Revised Medical Privacy Rule Would Favor Industry ‘Convenience’ Over Patient Protection, USA Today Says
By proposing a federal medical privacy regulation change that would eliminate the requirement that providers, insurers and pharmacies obtain written consent from patients before disclosing their medical records, the Bush administration is now "favoring the health care industry's convenience over patient protection," according to a USA Today editorial. But USA Today says that the administration now has "reversed field," as HHS Secretary Tommy Thompson has proposed replacing the written consent requirement with a rule that would allow providers to make a "good-faith effort" to obtain written acknowledgement from patients that they had been informed of their privacy rights. HHS officials have said that the old rules gave patients "little leverage" in determining what happens to their medical records, but USA Today says that the administration's "solution" would give patients "even less" power. The editorial says that patients "who see a consent form they must sign are far more likely to take it seriously than they would a 'notice'" written in technical language, which is likely to be "dismissed without much thought." Furthermore, the proposed changes come at the behest of insurance, doctor and hospital groups, which have "peddled scare stories" about how privacy rules would "delay critical health care" and interrupt important communication between providers. USA Today notes that "exceptions" were included in the original privacy rules to avoid such "pitfalls," like a "blanket exemption" for emergency situations. The editorial concludes, "The time for fudging medical privacy rules has come and gone. The administration should instead be working to see that they are vigorously enforced when they become effective next year" (USA Today, 3/27).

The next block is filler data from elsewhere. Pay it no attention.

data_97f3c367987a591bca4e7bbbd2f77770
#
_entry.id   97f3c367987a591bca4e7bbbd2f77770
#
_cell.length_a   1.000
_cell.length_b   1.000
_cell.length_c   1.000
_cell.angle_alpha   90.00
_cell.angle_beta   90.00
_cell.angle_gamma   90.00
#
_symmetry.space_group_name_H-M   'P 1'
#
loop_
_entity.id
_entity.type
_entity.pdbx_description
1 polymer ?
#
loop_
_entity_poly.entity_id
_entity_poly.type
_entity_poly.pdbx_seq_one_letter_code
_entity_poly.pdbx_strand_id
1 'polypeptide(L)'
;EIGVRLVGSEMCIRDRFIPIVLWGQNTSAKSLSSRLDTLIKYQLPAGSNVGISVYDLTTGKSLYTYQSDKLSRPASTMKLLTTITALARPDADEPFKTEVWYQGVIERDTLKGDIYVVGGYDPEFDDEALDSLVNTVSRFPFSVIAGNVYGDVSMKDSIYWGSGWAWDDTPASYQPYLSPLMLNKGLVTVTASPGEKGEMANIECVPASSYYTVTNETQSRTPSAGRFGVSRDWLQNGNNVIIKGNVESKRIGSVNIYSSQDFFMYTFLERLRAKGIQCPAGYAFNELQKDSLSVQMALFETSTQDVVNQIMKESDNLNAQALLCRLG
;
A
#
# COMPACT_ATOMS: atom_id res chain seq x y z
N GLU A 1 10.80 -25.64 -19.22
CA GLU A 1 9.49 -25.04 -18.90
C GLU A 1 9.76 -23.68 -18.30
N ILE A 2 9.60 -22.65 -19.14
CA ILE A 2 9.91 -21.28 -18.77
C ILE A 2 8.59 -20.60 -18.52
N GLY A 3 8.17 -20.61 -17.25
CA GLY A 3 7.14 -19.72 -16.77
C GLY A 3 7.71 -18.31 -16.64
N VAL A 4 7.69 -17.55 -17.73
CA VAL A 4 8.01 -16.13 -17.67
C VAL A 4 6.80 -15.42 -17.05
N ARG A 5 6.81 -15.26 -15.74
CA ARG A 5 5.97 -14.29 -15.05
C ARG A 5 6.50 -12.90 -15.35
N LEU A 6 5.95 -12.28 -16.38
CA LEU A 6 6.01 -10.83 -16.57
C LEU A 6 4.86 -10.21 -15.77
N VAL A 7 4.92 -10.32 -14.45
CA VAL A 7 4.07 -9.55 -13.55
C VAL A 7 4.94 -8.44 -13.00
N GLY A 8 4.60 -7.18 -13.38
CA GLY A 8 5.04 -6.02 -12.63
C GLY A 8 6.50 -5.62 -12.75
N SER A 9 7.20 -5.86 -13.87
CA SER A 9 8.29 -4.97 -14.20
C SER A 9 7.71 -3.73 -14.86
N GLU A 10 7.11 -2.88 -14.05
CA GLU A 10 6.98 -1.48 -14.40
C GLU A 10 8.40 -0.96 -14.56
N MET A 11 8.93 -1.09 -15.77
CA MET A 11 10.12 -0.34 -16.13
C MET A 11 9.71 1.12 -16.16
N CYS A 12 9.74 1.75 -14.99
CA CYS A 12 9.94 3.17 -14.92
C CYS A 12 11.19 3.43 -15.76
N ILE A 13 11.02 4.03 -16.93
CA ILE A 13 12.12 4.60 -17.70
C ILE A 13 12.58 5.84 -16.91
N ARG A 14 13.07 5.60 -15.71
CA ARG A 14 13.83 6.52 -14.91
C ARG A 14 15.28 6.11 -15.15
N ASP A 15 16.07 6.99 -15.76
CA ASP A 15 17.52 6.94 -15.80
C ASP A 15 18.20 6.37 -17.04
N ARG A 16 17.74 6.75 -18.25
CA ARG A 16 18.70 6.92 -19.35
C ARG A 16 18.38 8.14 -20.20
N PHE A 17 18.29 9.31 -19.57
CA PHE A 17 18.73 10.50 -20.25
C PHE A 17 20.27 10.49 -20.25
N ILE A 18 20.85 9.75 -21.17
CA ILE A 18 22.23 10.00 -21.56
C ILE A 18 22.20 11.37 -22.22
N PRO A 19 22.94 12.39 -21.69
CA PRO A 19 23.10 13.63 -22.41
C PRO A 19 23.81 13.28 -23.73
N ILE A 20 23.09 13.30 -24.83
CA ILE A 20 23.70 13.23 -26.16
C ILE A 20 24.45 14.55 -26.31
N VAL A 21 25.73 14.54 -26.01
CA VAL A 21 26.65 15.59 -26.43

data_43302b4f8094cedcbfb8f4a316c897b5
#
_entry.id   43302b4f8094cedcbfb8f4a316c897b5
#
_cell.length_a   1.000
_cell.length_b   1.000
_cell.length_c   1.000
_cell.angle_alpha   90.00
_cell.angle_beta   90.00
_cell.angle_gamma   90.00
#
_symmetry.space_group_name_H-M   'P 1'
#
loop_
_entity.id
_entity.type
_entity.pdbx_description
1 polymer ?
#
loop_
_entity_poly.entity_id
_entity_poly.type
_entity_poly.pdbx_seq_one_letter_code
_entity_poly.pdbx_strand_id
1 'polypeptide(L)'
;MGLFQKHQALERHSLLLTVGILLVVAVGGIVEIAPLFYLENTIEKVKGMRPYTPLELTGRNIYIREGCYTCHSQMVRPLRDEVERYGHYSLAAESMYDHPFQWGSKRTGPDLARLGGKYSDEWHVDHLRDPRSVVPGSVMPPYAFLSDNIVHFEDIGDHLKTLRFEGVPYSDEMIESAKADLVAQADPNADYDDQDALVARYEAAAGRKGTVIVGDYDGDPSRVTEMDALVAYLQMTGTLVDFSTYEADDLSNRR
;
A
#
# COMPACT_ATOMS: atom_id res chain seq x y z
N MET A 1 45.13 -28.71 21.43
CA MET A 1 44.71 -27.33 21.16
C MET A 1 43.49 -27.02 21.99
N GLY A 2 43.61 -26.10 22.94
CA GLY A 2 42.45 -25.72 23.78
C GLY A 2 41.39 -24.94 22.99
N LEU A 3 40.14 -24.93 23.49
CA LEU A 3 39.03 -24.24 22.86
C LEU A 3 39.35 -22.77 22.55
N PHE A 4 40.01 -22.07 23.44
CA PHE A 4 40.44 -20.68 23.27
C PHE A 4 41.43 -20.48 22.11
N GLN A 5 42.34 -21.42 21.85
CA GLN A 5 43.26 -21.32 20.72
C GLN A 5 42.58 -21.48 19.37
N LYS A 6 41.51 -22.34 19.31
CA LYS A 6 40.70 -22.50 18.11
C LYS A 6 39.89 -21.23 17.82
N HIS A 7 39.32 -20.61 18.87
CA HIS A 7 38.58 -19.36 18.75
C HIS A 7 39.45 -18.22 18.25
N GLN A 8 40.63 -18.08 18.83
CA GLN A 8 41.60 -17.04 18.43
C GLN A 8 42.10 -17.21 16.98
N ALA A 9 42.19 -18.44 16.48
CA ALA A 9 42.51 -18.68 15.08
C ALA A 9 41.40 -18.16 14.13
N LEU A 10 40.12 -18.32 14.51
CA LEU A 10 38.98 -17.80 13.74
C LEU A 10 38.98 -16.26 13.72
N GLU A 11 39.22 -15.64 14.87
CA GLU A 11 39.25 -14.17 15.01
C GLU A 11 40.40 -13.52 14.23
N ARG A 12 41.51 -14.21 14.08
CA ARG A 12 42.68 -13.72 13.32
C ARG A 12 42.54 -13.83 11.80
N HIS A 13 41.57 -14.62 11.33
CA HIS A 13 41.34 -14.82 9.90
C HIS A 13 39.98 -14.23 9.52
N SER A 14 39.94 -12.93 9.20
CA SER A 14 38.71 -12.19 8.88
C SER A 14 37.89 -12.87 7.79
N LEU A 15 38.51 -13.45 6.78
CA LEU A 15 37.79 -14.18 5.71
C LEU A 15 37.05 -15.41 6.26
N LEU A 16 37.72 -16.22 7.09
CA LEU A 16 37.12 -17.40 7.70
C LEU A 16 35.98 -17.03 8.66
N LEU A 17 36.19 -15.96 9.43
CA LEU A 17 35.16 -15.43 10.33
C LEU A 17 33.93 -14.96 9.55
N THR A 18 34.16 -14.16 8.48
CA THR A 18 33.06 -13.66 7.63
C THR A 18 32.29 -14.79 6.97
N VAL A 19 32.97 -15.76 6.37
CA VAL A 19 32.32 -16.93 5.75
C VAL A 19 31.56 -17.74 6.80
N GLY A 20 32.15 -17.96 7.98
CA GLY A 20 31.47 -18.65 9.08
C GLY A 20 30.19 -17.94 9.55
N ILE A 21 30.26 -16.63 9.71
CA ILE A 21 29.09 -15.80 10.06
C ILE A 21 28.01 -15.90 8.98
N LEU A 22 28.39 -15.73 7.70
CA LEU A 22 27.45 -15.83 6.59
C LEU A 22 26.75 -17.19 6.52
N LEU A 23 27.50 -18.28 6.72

Eliminating the written consent requirement in medical privacy laws is a "common sense way to enhance patient privacy" and helps eliminate the "paperwork hassle" created by the "redundant requirement," Dick Davidson, president of the American Hospital Association, writes in a USA Today opinion piece. Under the proposed requirements, patients would receive a "simple but effective ... 10-plus-page" document outlining their privacy rights. Patients would only have to "acknowledge" that they received the document. According to Davidson, the "original requirement provided no additional information to patients and did nothing to enhance their medical privacy rights." In addition, the new requirement eliminates the need for patients to sign a consent form each time they go to a doctor, pharmacy or hospital, ridding patients of a "major barrie[r]" to care. Davidson concludes, "Plain and simple, patients have the same privacy rights under this proposal -- just less paperwork to contend with. The result: better access to care and less paperwork for everyone. That's a goal patients and providers can all support" (Davidson, USA Today, 3/27).This is part of the California Healthline Daily Edition, a summary of health policy coverage from major news organizations. Sign up for an email subscription.